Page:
Low-value care, or patient care that produces net harm or offers no net benefit in specific clinical scenarios, can lead to unnecessary spending and patient harm.17 An estimated $12.8 to $26.5 billion annually could be saved in the USA through interventions that reduce low-value services.8 A major challenge to reducing low-value care has been the identification of high-priority and evidence-based clinical targets.1 Given that prior studies often use loosely characterized definitions of low-value care, relying on the absence of evidence, frontline clinicians have challenged their clinical validity.9

The US Preventive Services Task Force (USPSTF) recommendations, on the other hand, are precisely defined and each grading accounts for the uncertainty and quality of evidence available. Because USPSTF preventive services impact millions of Americans, one potential group of services for intervention are those deemed Grade D, which the USPSTF actively discourages from providing (see Table 1 for grading definitions).11 The Grade D designation for a particular service requires sound evidence that the service either offers net harm or offers no net benefit to asymptomatic patients. Grade D services, therefore, are among the most rigorously developed lists of low-value services to target for reduction. Data describing the utilization or costs of Grade D services within Medicare are lacking. While studies have examined low-value care in Medicare, these studies used data as recent as 2011 or focused on one to three services.4, 5, 7 As interest grows among policymakers to deter the use of low-value care, a more recent and broader understanding of the extent of Grade D services is needed.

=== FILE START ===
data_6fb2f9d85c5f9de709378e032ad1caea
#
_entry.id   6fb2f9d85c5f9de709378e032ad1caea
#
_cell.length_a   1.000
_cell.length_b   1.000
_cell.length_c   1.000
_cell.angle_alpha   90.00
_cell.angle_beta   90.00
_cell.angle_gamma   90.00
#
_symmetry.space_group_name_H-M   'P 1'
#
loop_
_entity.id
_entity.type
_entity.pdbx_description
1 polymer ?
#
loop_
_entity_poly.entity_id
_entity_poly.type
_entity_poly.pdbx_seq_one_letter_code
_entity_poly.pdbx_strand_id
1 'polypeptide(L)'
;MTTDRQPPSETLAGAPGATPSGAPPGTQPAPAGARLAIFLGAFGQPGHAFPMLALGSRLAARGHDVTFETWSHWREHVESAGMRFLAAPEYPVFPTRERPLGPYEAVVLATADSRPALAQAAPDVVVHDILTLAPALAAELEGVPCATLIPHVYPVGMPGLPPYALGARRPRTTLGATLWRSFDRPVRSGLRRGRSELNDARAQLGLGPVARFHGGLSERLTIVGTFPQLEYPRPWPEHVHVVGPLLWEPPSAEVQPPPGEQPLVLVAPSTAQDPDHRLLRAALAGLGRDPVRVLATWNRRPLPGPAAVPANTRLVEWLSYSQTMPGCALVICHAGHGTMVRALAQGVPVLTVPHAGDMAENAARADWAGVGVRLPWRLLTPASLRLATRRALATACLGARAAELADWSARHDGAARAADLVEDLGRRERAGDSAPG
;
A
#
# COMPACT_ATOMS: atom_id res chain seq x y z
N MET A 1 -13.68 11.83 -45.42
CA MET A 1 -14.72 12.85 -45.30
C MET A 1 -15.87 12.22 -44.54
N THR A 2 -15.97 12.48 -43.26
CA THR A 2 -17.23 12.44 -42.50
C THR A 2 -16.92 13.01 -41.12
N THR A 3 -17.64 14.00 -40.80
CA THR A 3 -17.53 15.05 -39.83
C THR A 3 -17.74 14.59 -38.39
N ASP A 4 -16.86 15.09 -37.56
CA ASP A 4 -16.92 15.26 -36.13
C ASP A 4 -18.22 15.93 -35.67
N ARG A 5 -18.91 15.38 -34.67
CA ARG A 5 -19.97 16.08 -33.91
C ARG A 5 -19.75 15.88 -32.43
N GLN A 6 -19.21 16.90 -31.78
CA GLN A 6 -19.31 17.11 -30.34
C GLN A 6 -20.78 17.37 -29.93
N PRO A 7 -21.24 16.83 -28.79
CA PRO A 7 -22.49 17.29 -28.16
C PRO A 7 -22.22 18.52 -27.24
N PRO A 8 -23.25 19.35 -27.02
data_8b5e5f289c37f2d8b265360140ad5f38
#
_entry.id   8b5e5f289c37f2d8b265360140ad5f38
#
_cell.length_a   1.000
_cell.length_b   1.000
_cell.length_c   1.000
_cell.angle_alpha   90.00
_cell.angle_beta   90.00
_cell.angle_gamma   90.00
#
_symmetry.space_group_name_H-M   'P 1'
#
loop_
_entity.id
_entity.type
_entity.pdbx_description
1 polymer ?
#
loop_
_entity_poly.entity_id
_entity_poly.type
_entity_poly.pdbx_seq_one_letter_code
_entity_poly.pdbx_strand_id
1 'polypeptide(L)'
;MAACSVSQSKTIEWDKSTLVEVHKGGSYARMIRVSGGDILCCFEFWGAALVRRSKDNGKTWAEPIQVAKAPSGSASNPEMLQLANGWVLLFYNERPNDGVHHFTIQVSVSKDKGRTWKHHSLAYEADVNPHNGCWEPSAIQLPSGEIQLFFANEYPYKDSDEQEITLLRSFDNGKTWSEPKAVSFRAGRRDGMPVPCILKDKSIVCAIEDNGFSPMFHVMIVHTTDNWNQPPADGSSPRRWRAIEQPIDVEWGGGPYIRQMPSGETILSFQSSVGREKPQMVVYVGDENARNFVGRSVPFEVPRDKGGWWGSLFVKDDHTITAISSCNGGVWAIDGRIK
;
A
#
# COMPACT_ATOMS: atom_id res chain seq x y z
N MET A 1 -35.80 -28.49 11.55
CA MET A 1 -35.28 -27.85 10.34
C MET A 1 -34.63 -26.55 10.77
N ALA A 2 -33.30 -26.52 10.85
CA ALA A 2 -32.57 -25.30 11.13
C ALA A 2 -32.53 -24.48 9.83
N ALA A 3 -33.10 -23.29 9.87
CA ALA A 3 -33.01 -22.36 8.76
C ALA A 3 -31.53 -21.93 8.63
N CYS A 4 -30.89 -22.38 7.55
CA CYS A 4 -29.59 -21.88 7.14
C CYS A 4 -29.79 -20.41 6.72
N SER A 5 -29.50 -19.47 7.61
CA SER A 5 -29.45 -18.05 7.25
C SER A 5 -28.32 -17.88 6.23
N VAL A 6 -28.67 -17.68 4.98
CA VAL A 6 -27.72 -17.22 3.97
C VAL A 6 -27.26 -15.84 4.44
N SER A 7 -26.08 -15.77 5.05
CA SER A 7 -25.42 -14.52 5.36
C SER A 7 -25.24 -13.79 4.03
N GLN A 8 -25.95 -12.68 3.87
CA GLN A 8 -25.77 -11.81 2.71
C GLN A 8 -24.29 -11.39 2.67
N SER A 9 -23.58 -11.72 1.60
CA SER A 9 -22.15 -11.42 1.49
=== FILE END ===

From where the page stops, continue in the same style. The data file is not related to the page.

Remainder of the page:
Table 1 Definitions of the USPSTF Grading System10

Hence, the objective of this study was to quantify the utilization and costs of selected Grade D services among Medicare beneficiaries. We used a nationally representative survey of outpatient visits across a 10-year period and constructed measures of Grade D services using existing literature and the USPSTF recommendations.


Data Source and Collection

We used data from 2007 to 2016 from the National Ambulatory Medical Care Survey (NAMCS), a nationally representative survey of ambulatory visits to non-federal office-based practices in the USA. The National Center for Health Statistics (NCHS) administers NAMCS annually and employs a multistage probability design to sample visits to office-based clinicians. Physician offices and representatives of the US Census Bureau abstract data from the medical record with a standardized survey instrument. Information collected includes reasons for visit (chief complaint and two secondary complaints), diagnosis codes (International Classification of Diseases, Ninth and Tenth Editions), demographic information, expected payers, selected laboratory tests, imaging, and medications (both prescription and over-the-counter medications) either ordered or continued at the visit. Indicators for selected chronic diseases are included in addition to diagnosis codes. The NCHS calculates survey weights for visits based on the inverse probability of selection at each sampling stage in order to derive national estimates. Annual response rates during the study period ranged from 46 to 64%.